Is European Super League idea aiding no one but football’s greediest clubs?

November 19, 2018

With all the riches of modern-day football it has become clear, in the past few days, that we have reached a new high for the lengths some clubs will go to satisfy their greed. The story, broken by German magazine Der Spiegel, is probably the biggest footballing story since the corruption at FIFA was officially proved back in 2015. This, of course, is the proposed European Super League.

 

This plan, in essence, is that Europe’s twenty biggest football clubs would break away from their respective football associations and compete in a league of their own creation, the European Super League. In the new league, founding members would be immune from relegation for at least twenty years. On its face, it sounds like a novel concept—which fan wouldn’t want to watch Manchester United versus Real Madrid instead or Brighton versus Huddersfield? This is, of course, until you realised that twenty football clubs would essentially be making themselves exponentially richer, whilst ruining every other football club in the world because most of the firepower and global names would be confined to one division and the casual fan would need to look no place else for entertainment.

 

 

There are two developments that have provoked these talks. First is the astronomical TV deal of the Premier League. Because English football has this huge source of income and attention, clubs like Real Madrid, who used to flaunt their brand on the opulence of their ‘Galactico’ sides, can now only just compete with their English counterparts financially. This has been a particular source of annoyance for PSG, who play in an extremely uncompetitive division and are usually home and dry by March in the quest for their domestic title. It is because of this that their revenue from TV can never match that of the notoriously competitive Premier League, as nobody wants to watch Caen play Rennes, and so despite the vast wealth of their owners, PSG are struggling to make a permanent impact on the European scene. Thus, by forming this league, all of the TV money that was committed to English football’s top flight will now be coming their way.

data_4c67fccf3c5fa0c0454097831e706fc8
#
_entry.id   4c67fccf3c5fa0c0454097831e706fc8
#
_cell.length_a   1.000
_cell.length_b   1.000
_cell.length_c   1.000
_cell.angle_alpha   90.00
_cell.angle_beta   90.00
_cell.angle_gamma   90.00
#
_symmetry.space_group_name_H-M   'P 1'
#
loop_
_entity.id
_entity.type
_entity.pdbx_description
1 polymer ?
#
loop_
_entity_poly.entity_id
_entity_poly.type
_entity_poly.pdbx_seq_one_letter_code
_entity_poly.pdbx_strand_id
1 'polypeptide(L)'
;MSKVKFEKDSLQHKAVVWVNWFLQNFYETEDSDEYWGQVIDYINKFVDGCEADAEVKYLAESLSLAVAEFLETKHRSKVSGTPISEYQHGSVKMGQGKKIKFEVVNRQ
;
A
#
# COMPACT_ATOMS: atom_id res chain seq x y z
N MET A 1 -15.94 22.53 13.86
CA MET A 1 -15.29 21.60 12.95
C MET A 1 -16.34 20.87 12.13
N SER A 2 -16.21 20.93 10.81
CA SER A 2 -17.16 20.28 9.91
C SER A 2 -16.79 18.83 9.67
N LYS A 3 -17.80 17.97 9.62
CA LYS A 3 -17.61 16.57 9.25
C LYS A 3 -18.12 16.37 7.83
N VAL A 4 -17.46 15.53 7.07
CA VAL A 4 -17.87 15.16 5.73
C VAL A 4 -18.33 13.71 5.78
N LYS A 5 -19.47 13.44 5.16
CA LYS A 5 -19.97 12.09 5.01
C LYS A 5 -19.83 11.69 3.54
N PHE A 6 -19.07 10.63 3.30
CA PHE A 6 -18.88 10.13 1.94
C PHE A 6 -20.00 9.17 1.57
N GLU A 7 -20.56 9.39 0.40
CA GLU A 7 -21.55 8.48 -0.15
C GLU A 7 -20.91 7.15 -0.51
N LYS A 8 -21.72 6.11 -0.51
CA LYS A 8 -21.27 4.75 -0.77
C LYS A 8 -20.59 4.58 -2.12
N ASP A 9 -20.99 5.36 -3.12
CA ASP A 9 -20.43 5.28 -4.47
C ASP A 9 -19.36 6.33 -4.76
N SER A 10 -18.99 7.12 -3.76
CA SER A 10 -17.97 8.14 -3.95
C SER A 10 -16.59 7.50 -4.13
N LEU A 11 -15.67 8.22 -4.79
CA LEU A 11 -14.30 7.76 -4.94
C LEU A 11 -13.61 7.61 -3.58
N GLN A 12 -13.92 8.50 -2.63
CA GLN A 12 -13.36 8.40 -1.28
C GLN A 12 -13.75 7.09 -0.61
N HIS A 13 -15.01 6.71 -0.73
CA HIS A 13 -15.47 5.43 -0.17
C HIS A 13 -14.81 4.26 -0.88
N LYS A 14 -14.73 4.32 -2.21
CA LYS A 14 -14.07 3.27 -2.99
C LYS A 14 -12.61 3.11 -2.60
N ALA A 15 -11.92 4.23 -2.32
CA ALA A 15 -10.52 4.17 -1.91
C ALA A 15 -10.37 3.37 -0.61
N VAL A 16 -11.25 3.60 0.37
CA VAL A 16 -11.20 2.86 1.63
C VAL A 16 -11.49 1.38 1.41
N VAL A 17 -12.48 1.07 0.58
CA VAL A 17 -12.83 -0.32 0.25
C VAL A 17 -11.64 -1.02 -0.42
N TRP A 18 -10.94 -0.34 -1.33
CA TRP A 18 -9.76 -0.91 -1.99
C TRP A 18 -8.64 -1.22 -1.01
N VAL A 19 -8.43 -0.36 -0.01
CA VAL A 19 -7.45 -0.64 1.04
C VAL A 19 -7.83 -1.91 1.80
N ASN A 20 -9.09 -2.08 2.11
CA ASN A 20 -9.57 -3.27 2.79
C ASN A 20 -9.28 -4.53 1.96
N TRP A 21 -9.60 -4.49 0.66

The second reason is the tradition of these clubs to take moneymaking tours across the globe. Spain recently tried to adopt this moneymaking strategy by staging two games in America per year, a move which was derided in the football community. But, in this league, they would not be beholden to UEFA, FIFA rulings nor tradition or history, and so could easily play some or even all of their games in showpiece stadiums across the globe, bringing in huge ticket revenue each week, on top of the already astronomical TV rights deals.

 

Whatever any of these clubs may say about such a move, they aren’t fooling anybody. Nothing in this venture would be anything but financially driven. I am not one of the football dinosaurs you may see clogging up twitter feeds with their talk about the good old days, when people had passion; but, as somebody who cares about football and enjoys nothing more than seeing a fiercely intense and gripping game of football, I pray to any God that is willing to listen, that this crusade of avarice and corporate self-interest does not happen.

 

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First published in 1965, InQuire is the University of Kent student newspaper.

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